Researchers found that in every state they studied, employer plans paid more for hospital services compared with Medicare — but how much more varied significantly by state.

Employers in Michigan, for example, paid 56 percent more than Medicare for all hospital services (inpatient and outpatient), while their neighbors to the south in Indiana paid 211 percent more than Medicare.

Hospitals say that Medicare underpays for services and that they are forced to negotiate higher rates with private plans to compensate. And Medicaid generally pays less than Medicare.

The Hospital and Healthsystem Association of Pennsylvania recently commissioned a study that found Medicaid pays hospitals about 81 percent of the cost of providing care to Medicaid beneficiaries, said Jeff Bechtel, senior vice president of health economics and policy for the association. He declined to provide a copy of the study.

“Hospitals need to pay their bills and pay the 24-hour, seven-day-a-week services to individuals that depend on their care and because of the lower government payer rates, it’s necessary and not surprising that rates for commercial payers are higher,” Bechtel said.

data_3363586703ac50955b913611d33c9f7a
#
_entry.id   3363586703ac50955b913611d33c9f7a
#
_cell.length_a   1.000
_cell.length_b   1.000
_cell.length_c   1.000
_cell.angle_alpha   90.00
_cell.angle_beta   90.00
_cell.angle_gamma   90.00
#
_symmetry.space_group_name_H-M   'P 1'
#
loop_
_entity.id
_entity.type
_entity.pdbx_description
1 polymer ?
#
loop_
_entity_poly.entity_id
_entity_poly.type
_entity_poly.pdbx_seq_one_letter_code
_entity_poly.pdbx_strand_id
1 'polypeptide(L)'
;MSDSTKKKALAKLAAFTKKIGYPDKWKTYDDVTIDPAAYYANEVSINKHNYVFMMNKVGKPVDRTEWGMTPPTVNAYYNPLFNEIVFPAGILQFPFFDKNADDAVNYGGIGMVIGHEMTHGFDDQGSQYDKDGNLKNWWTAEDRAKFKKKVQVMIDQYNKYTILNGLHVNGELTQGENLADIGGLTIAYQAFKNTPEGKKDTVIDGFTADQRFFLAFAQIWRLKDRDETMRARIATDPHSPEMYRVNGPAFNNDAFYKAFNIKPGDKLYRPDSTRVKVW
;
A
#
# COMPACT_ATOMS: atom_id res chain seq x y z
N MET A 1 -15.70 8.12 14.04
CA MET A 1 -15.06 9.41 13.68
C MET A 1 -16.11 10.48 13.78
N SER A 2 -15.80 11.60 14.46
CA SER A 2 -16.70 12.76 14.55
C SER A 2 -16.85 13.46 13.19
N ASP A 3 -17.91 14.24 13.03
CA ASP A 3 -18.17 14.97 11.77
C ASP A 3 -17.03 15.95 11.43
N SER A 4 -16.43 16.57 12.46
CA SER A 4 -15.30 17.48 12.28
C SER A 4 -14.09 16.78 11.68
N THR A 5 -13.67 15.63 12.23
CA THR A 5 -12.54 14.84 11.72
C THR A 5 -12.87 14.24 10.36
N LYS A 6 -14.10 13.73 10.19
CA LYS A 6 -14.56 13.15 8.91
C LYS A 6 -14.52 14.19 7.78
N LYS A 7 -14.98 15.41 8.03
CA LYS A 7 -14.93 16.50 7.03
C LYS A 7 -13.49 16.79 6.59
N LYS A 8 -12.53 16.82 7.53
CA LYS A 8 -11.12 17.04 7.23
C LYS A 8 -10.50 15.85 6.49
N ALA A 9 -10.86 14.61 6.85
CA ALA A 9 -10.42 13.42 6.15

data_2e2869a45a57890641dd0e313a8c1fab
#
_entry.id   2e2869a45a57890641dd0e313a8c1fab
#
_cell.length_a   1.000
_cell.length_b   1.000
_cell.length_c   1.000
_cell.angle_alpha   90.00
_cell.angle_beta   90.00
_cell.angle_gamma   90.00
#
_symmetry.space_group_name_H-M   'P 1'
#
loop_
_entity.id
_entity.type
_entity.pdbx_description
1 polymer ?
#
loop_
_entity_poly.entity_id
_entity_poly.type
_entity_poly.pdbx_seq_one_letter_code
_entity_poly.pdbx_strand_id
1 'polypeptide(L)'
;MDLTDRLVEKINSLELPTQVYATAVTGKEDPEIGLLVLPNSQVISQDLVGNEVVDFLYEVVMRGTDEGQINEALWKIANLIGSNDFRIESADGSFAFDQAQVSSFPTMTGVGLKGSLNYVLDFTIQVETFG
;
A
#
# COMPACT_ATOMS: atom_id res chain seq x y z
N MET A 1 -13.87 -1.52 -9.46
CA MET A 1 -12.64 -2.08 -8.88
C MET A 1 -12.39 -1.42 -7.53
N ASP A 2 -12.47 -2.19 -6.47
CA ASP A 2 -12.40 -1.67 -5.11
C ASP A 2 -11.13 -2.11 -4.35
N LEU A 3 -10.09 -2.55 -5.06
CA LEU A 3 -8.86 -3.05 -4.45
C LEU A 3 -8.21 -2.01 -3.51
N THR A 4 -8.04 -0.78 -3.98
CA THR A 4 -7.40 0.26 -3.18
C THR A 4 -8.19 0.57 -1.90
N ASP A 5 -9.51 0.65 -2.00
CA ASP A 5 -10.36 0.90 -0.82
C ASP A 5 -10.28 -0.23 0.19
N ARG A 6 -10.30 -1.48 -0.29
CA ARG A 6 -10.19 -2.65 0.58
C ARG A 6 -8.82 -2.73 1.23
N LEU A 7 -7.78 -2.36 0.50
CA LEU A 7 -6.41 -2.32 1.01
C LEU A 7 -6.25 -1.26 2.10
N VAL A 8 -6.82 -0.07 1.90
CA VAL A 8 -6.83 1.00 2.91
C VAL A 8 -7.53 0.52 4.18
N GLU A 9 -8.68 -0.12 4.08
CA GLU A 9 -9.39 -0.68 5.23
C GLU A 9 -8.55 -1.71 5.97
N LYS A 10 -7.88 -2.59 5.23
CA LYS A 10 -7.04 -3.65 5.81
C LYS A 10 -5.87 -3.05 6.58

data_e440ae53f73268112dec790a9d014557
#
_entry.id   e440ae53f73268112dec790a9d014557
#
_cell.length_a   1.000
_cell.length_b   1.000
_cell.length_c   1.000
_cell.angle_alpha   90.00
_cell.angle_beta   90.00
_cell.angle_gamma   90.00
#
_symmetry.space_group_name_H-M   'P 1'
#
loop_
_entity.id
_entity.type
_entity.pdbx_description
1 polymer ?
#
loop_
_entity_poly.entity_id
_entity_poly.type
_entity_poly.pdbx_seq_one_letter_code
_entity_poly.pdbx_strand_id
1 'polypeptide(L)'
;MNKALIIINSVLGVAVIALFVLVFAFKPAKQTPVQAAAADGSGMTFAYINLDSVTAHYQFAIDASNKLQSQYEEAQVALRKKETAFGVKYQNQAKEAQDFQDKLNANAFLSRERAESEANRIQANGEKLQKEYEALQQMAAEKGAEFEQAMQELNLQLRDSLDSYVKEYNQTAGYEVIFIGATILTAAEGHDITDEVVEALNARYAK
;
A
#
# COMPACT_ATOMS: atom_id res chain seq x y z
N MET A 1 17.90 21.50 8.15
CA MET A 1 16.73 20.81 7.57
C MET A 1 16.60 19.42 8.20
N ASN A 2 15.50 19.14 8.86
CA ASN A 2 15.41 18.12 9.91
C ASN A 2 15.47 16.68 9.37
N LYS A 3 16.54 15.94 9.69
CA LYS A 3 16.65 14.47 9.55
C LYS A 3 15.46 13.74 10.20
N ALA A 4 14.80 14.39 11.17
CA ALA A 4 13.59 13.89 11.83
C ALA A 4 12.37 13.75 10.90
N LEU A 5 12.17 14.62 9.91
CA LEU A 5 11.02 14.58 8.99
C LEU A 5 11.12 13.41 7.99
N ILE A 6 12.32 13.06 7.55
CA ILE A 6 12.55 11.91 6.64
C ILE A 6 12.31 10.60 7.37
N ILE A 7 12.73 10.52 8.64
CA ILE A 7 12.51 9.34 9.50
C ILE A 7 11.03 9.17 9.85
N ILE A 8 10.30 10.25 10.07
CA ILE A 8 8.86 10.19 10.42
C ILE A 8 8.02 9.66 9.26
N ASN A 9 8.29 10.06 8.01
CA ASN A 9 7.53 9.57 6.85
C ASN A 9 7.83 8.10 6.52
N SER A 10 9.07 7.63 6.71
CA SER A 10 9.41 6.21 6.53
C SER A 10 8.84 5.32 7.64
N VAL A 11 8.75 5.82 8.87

Jefferson declined to comment.

Other studies have challenged that long-touted explanation. White reported in a 2013 Health Affairs article that at hospitals where Medicare rates went down, private payer rates declined, too.

The Rand study didn’t draw conclusions about why employers in some states are paying so much more than in other states, but White and Whaley said the data show the need for more transparency in pricing.

While some employers buy health plans from insurers, most large companies self-fund, meaning the health plan withdraws money directly from the company to pay employees’ medical expenses. They may not know exactly what they’re buying or what they’re paying.

“It’s a ludicrous arrangement. Employers need to demand price information and not just trust that everything is going to work out to their benefit,” Chapin said.

Neil Goldfarb, CEO of the Greater Philadelphia Business Coalition on Health, said he hopes the Rand report will encourage more local employers to take a closer look at their health plans.

The coalition is a group of about 40 Philadelphia-area businesses that have come together to move the needle on health-cost issues that they lack leverage to address individually.

The task is one that may seem daunting to executives with big businesses to run and hundreds of employees to manage, Goldfarb said, but he thinks the Rand report will give employers information they can use to open a conversation about more equitable pricing and price transparency.

“There’s a lot of learned helplessness — I can’t influence the health plans, I can’t influence the providers — some employers will say I’m not in the business of health care,” he said.

That’s an attitude that businesses spending millions on health insurance can’t afford to have, he said.